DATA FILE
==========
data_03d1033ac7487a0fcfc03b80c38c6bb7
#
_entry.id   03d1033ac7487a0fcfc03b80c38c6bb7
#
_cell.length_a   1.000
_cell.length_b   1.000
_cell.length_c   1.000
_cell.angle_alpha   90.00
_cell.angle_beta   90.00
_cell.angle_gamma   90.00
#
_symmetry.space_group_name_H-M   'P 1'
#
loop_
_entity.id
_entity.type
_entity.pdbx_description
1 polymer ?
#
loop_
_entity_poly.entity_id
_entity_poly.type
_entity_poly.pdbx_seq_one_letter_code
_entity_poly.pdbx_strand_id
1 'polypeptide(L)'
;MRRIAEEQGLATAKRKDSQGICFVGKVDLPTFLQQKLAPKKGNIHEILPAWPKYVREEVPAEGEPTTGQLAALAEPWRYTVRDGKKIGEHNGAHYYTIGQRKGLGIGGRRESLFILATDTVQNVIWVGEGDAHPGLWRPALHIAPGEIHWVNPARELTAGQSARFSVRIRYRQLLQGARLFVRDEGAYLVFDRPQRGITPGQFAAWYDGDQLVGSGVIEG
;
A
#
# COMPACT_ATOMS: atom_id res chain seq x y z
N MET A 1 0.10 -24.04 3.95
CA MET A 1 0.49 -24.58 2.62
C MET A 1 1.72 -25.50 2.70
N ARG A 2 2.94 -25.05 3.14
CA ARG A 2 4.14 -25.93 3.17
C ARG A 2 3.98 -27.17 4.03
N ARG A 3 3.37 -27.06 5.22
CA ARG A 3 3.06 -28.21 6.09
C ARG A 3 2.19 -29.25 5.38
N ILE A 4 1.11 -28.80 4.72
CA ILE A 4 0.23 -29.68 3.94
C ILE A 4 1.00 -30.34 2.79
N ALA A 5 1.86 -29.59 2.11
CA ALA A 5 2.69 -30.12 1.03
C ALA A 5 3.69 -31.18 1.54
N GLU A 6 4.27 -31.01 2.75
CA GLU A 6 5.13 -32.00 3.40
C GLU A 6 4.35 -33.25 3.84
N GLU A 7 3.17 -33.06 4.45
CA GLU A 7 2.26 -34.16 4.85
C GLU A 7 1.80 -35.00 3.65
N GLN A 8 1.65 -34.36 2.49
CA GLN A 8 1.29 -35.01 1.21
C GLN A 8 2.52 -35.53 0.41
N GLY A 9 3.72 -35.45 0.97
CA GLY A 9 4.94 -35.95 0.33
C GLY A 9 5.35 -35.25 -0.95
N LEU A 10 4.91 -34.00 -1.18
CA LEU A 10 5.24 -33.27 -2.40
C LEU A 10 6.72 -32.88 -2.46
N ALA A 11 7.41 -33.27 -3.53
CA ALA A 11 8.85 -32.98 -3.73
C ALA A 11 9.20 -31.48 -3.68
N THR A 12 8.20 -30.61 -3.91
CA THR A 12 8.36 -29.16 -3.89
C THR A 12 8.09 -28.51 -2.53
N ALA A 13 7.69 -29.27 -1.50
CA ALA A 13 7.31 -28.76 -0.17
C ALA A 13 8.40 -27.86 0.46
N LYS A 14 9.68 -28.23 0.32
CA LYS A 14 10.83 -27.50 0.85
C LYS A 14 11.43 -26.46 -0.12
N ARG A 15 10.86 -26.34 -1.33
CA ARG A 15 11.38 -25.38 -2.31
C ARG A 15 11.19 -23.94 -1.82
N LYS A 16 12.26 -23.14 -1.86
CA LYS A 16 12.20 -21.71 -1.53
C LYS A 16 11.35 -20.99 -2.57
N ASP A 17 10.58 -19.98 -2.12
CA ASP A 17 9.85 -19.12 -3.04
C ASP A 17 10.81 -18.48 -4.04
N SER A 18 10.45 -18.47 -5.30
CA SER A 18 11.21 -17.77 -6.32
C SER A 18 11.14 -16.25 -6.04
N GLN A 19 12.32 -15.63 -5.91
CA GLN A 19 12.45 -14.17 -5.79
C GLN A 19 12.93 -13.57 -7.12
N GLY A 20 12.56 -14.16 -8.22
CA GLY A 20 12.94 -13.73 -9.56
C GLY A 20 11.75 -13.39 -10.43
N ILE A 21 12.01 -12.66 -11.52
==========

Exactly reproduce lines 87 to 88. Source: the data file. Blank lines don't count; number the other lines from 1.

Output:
C GLN A 19 12.93 -13.57 -7.12
N GLY A 20 12.56 -14.16 -8.22